How Kremlin’s “minority rights” defenders are supporting Russian expansionism in Ukraine

REUTERS: Mykola Azarov, Moscow February 4, 2015.  


Article by: Taras Marusyk

Moscow relies on endlessly inventive rhetoric when it is a question of defaming its real or imaginary enemies or exonerating itself. There are no boundaries. Some 150 years ago, Moscow proclaimed that the Ukrainian language “did not exist, does not exist and cannot exist,” that the so-called Ukrainian language was invented by Little Russians and especially the Poles, since it is “the Russian language only spoiled by Polish influence.” And some 100 years ago, Moscow stated that Ukraine is an Austrian invention. Now this rhetoric has been successfully developed by Maria Zakharova, the understudy of Foreign Minister Sergey Lavrov and the official representative of the Ministry of Foreign Affairs of the Russian Federation.

But the repetition of the earlier clichés today, after the failure of one of the key Kremlin plan codenamed “Novorossiya,” means appearing both outdated and trivial. And Maria Zakharova, a diplomat with a doctorate in history, does not want to view herself that way. Therefore, she has creatively expanded the theories of her chauvinist predecessors at the Kremlin.

Maria ZakharovaShe has proposed engaging “international experts” to “analyze who the Ukrainian people are and to determine their real primordial interests.” And though this work is “serious, difficult, painful and enormous” she has already identified what errors need to be studied, even without the help of experts.  The Ukrainians, obviously, must follow Russian guidelines: “rejection of nationalism, rejection of reliance on radical forces, search for national consensus, cessation of methods that split society … especially on linguistic grounds…real efforts to analyze Ukraine’s interests and  the identity of the Ukrainian people (to determine) who they are and how to ensure the rights of all classes of the population.”

The Asian Studies scholar and researcher of the symbolism of traditional New Year celebrations in modern China and now the “star” of Kremlin diplomacy, has also expressed her views on the topics of Ukrainian law and philology. She decided to analyze the proposed No. 5670 bill on state language. (bill, introduced in January 2017,  designed to provide greater protection for the Ukrainian language —  Ed.). She read it very carefully, not overlooking the passage that says that attempts to establish multilingualism in the country are equivalent to attempts to overthrow the government and are subject to criminal prosecution. After reading it, she issued her judgment: “linguistic genocide.”

I would not analyze the statements of the Russian Ministry of Foreign Affairs in such detail if they did not display obvious signs of coordination with a large and heterogeneous group, composed not only of Russian deputies and officials in the executive branch, but also of Ukrainian fugitives to Russia and representatives of the fifth column in Ukraine. This is a kind of international group supporting Russian expansionism.

The day before Zakharova made her “original” statements, the former prime minister of Ukraine Mykola Azarov posted a sizable message in his Facebook, attacking the No. 5670 bill: “mentally ill morons in the so-called Verkhovna Rada,” he wrote.

He appeared for a reason and according to a plan. Another phase  in the deliberate aggravation of the language issue is now being prepared by the Kremlin, although this process has never really ceased since Ukraine gained independence. When it became clear that Ukraine was finally escaping from the Russian embrace, the Kremlin, with the help of a convenient president of Ukraine, arranged a special operation that resulted in the scandalous adoption of the law “On the principles of state language policy” — the so-called Kivalov-Kolesnichenko law. (law passed during the presidency of Viktor Yanukovych that granted the status of “regional language” to Russian, thus giving it extensive rights to usage in official documents, in education, the judiciary, and mass media — Ed.).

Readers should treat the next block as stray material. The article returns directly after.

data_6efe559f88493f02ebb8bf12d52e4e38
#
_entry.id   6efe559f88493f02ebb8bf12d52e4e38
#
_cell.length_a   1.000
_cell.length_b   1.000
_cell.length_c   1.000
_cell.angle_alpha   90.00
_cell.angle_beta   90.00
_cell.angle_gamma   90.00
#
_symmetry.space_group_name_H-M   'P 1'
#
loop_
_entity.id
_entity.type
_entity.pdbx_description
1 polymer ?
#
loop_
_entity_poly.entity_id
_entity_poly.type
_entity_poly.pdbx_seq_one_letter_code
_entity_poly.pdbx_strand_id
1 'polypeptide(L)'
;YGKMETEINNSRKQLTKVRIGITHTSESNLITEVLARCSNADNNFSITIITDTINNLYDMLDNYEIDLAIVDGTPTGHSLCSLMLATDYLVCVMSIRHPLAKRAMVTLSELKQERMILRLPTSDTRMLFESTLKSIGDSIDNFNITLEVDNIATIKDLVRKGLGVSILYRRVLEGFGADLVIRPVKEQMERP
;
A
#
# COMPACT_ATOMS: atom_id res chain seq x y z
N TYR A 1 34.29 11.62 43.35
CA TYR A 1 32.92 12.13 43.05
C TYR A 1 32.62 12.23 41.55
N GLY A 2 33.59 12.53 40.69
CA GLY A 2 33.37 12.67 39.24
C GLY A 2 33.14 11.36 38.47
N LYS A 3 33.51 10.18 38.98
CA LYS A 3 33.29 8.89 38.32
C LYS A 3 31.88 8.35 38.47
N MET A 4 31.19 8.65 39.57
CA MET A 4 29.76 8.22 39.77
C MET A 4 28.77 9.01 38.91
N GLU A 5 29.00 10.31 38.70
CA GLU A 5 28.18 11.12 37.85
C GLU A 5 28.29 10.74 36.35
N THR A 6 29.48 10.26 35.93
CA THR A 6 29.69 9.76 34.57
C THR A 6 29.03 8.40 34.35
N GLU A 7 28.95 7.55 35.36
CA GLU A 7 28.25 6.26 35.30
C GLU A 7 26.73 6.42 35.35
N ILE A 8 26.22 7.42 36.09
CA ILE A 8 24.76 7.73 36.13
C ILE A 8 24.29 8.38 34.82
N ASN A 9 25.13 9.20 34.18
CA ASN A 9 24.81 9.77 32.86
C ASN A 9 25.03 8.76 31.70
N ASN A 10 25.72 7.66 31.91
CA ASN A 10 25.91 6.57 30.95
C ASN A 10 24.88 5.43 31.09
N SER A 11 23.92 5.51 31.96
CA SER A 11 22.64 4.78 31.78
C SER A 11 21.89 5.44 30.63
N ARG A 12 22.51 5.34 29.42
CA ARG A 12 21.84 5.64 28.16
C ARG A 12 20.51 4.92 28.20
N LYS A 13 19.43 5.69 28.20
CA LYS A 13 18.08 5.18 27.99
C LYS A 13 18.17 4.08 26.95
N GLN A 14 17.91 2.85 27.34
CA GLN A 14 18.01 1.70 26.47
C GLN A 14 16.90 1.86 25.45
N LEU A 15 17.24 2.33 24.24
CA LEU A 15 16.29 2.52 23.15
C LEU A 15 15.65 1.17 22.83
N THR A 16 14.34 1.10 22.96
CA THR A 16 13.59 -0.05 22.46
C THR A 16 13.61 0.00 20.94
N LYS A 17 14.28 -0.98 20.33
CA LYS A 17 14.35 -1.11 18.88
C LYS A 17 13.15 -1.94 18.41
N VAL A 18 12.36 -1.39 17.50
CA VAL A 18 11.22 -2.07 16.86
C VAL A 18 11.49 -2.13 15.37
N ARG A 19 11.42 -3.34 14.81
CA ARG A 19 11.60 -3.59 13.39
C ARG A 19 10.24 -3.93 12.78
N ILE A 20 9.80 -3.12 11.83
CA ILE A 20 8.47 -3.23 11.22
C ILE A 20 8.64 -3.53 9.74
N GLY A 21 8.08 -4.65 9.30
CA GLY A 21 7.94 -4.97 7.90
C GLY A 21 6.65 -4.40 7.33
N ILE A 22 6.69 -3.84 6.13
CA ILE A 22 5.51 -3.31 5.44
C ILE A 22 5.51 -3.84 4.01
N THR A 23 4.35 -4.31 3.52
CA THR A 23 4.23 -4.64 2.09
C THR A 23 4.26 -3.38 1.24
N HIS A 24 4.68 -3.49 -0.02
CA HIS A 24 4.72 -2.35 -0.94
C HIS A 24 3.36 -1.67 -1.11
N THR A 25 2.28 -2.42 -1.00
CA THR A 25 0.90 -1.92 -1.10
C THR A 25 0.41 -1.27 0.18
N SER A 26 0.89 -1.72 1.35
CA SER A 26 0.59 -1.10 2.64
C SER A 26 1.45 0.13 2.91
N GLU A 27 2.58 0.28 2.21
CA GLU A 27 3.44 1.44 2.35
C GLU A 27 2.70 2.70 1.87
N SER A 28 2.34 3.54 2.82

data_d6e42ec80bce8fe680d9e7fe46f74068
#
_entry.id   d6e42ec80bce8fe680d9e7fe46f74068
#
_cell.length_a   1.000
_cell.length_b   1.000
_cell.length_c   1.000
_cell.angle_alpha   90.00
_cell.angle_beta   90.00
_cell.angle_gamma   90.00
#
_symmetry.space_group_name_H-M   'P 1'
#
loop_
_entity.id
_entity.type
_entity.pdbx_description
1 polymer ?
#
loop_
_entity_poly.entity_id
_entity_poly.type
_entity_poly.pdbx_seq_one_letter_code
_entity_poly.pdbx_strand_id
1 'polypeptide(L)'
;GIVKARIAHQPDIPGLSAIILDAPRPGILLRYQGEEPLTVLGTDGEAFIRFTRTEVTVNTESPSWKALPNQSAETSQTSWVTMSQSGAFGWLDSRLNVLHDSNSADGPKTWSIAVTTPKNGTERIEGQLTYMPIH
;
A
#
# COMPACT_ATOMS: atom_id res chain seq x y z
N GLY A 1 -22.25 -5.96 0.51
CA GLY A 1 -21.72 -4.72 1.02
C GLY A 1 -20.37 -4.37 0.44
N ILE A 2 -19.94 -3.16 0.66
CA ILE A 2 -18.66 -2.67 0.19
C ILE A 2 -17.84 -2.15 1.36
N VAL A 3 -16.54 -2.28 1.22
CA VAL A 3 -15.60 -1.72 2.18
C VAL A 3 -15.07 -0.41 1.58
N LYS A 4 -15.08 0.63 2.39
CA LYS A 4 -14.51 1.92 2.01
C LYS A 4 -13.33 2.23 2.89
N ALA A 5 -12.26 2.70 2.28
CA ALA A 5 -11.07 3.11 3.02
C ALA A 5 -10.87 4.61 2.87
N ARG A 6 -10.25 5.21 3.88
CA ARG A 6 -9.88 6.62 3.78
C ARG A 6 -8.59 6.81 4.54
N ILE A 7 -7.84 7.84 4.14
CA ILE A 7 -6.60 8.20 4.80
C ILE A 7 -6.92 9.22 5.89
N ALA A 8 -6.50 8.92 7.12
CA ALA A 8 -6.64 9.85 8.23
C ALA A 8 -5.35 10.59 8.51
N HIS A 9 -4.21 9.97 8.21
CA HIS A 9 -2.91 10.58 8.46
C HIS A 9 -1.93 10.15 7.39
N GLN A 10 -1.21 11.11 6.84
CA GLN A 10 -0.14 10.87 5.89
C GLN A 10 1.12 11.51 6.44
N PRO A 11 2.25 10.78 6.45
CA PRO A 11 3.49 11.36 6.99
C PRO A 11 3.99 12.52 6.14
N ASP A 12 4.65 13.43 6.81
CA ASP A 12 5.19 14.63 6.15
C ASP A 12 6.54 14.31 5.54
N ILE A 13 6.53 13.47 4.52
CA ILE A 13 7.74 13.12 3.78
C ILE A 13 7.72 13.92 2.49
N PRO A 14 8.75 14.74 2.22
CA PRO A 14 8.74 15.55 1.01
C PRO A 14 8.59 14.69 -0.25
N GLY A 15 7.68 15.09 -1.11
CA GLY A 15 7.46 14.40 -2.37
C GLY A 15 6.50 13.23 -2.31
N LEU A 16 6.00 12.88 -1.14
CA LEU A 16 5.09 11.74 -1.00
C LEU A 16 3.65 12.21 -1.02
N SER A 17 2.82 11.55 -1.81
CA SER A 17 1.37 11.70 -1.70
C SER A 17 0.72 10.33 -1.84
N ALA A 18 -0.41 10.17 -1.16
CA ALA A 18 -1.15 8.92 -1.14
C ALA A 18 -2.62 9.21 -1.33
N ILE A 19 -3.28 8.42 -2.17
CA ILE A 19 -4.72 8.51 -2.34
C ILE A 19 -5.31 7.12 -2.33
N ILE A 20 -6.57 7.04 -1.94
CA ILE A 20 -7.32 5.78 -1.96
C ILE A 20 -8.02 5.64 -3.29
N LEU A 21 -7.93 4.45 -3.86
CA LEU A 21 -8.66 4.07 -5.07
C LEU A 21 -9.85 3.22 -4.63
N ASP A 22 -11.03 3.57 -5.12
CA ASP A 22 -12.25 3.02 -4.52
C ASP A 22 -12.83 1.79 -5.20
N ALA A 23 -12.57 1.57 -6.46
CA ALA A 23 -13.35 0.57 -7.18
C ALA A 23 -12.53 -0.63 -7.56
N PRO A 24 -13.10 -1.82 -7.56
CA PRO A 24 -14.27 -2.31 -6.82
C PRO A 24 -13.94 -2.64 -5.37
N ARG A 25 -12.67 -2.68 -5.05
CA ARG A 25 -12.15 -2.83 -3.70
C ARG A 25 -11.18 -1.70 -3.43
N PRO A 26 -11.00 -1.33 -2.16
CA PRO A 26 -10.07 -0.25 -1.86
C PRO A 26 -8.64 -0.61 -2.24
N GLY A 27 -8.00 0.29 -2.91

Vadym Kolesnichenko

The co-authors of this law, except for the former deputy Vadym Kolesnichenko, who today is a member of the Russian Rodina party and hiding from Ukrainian justice in Crimea, have not gone anywhere and are back “at work” — at Russia’s work. Again they are trying to slow the granting of constitutional protection for the use of the Ukrainian  language. A few of them are in the executive branch of Ukraine. A paradox? Yes, a Ukrainian paradox.

Even though Yana Salmina, Vadym Kolesnichenko’s former assistant, was not  listed as the formal co-author of the language law, she took part in press conferences on the law and was in the direction of the “Russian-speaking Ukraine Fund “(incidentally, the site of this “human rights” organization was “cleaned” by mid-2014). Now she heads up the “Center for minority rights” but has a direct relationship with the “Russian-speaking Ukraine Fund.” As Mykhailo Kovalchuk notes on the InformNapalm site, the Kremlin’s “Fund for the support and protection of the rights of compatriots living abroad continues to finance “Russian-speaking Ukraine and Yana Salmina expressed concern about the return of 500,000 rubles sent to this organization in September 2016. In addition, she has been hiring writers to create articles on the abuse of national minorities in Ukraine. Thus, for 2500 hryvnias, she orders materials where the main themes are “the government’s negative rhetoric on national minorities,” “everyday discrimination,” “expressions of intolerance by Ukrainian media” and so on.

Yana Salmina has also provided detailed instructions on how to influence the review of the bill “On principles of state language policy” by the Constitutional Court.

Ruslan Bortnik, another former aide to Vadim Kolesnichenko and the main co-author of the law “On principles of state language policy,” has now become a political scientist who heads up the Ukrainian Institute for Analysis and Management of Policy. He not only actively comments on new language bills but political events as well. For example, he gave an interview to the propaganda film A Call to a Friend by Belarusian state television. However, he was “surpassed” by the commentaries of yet another “old friend,” Vladimir Kornilov, the former director of the Ukrainian branch of the Russian NGO “The Institute of the CIS countries” and a member of the board of the “Russian-speaking Ukraine.”… Incidentally, Kornilov now resides in the Netherlands, where he has created the Center for Eurasian Studies. The New York Times has written about his active campaign against the EU-Ukraine Association Agreement during last year’s referendum in the Netherlands.